Boxer KandidianosThe boxer is identified by the inscribed base as the champion Kandidianos, a victor on the international festival circuit. Like Piseas, he is naked apart from his long boxing gloves and wears the characteristic hairstyle of the professional athlete. The statue was set up on the north side of the theatre stage, on the opposite side from that of Piseas. Kandidianos, however, stands in a different, more relaxed posture, turning to his left, with his gloved hands held lower, closer to his sides. The two statues also show considerable differences in workmanship and have different kinds of inscribed bases: they were not manufactured as a pair (Kandidianos’ statue re-uses an old base for a bronze statue). Their similar inscriptions, identical scale, and close general appearance, however, as well as their similar extensive ancient repairs, make it certain that they were set up as pendants to one another.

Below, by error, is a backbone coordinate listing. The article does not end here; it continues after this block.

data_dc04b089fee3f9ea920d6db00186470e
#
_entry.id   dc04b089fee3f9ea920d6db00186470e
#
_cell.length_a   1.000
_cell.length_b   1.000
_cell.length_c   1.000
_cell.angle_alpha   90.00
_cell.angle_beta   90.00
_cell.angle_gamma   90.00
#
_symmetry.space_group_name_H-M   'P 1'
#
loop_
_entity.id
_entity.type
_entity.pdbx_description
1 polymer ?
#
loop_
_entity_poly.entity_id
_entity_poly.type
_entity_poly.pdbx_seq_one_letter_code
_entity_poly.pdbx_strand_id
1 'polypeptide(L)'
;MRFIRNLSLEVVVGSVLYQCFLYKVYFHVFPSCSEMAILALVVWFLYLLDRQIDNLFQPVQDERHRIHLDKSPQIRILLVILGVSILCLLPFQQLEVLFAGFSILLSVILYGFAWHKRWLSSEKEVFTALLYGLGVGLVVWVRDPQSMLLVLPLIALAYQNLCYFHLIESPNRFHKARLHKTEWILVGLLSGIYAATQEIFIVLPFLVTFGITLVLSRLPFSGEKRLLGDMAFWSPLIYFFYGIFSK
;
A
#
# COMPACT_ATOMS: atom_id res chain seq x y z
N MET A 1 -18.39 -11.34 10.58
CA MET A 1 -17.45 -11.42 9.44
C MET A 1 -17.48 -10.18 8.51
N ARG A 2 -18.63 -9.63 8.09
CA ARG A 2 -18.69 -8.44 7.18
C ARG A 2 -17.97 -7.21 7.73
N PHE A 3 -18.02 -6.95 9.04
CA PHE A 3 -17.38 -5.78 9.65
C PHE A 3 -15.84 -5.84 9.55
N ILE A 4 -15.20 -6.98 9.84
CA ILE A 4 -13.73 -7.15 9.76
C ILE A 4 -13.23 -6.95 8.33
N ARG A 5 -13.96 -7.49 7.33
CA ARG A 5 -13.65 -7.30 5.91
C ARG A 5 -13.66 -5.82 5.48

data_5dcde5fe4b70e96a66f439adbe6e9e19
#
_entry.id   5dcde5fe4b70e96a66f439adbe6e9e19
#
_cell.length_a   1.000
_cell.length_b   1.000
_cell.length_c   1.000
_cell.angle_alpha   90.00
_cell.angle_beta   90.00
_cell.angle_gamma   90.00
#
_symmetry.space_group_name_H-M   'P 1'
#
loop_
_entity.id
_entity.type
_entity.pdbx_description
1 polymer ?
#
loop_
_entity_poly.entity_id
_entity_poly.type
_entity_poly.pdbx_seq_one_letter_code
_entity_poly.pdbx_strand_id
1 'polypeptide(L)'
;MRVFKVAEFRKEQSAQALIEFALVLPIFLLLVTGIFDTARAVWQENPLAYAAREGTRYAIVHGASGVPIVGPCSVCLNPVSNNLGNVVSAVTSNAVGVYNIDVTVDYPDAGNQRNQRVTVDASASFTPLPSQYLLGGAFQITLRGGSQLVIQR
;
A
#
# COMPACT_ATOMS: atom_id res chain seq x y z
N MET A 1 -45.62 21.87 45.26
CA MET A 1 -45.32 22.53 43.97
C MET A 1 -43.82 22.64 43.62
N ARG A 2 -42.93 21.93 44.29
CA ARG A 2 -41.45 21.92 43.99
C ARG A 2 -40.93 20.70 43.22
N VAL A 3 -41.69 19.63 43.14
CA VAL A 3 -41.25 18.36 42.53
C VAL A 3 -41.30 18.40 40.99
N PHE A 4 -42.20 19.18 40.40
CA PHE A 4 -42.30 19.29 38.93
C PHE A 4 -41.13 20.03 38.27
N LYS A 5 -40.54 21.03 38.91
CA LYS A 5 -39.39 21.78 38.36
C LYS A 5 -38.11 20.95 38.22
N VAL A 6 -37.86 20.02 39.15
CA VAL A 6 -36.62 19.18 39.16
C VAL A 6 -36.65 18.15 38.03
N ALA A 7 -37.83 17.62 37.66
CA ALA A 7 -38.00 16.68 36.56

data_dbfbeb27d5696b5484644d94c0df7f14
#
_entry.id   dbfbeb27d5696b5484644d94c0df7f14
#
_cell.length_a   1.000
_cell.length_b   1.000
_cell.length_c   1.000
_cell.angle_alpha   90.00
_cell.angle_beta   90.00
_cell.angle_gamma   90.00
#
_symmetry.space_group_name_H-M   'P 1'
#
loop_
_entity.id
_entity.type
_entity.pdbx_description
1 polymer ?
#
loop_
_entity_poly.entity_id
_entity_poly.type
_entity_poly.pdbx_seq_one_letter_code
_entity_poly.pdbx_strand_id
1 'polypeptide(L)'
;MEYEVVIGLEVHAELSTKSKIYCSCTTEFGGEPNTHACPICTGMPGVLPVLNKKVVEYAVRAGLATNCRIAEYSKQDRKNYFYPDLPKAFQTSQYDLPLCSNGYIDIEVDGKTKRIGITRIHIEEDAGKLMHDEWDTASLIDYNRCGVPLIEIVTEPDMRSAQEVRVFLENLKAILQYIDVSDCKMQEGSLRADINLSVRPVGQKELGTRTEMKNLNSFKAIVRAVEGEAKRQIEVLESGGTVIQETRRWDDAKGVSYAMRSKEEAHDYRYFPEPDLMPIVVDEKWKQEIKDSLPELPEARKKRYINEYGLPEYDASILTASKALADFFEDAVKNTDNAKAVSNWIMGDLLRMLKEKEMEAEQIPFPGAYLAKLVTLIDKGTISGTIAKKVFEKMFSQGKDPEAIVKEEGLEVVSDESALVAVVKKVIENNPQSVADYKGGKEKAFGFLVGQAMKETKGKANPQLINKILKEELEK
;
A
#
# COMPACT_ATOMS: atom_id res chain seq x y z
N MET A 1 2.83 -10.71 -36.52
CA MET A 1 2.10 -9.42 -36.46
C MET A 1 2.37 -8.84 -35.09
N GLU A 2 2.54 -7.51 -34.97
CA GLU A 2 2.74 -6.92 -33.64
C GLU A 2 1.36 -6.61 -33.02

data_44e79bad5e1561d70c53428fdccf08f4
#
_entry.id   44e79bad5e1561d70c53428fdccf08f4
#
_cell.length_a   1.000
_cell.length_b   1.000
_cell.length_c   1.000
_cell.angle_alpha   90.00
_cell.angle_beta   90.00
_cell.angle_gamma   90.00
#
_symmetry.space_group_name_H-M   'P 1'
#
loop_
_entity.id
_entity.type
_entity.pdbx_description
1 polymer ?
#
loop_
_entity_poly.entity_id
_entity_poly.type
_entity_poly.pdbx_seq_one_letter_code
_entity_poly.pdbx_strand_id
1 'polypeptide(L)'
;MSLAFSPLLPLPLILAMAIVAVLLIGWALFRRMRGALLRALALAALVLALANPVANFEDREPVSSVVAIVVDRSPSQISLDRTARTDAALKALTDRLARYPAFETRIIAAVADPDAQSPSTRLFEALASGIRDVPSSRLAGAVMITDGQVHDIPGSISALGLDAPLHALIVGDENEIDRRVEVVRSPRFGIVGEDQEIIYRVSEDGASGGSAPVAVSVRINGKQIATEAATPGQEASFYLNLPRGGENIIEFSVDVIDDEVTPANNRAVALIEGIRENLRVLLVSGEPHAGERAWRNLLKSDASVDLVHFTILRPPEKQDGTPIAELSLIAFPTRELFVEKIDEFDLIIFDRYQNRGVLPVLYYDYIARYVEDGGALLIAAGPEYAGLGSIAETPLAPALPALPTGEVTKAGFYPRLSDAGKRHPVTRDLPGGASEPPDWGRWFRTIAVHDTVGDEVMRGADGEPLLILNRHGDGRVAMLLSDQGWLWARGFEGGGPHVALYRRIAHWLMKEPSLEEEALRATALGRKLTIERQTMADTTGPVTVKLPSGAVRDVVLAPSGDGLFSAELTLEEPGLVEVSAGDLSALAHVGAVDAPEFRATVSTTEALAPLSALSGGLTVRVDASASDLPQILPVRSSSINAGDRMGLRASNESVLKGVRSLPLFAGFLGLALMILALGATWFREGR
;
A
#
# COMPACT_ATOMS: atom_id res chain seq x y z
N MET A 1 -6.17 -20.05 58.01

Boxer PiseasThe statue of a boxer is identified as one Piseas, son of Piseas, by its inscribed base. Except for the arm-length boxing gloves, he is fully naked, the standard costume for Greek athletes in art and life. His head is partly shaved with a long lock of hair left on top (cirrus in vertice), a distinctive hairstyle of the professional athlete in the Roman period. The statue is one of a pair of boxers that were set up, one on each side of the stage of the Theatre, probably on the ends of the retaining walls of the auditorium (analemma walls). Piseas’ statue was on the south side. The statue-maker, Polyneikes, placed his signature on the front face of the statue’s plinth. The two boxer statues, placed in such prominent positions in the Theatre, are testimony to the intense prestige enjoyed by champion athletes in their hometowns.
Found at: Theatre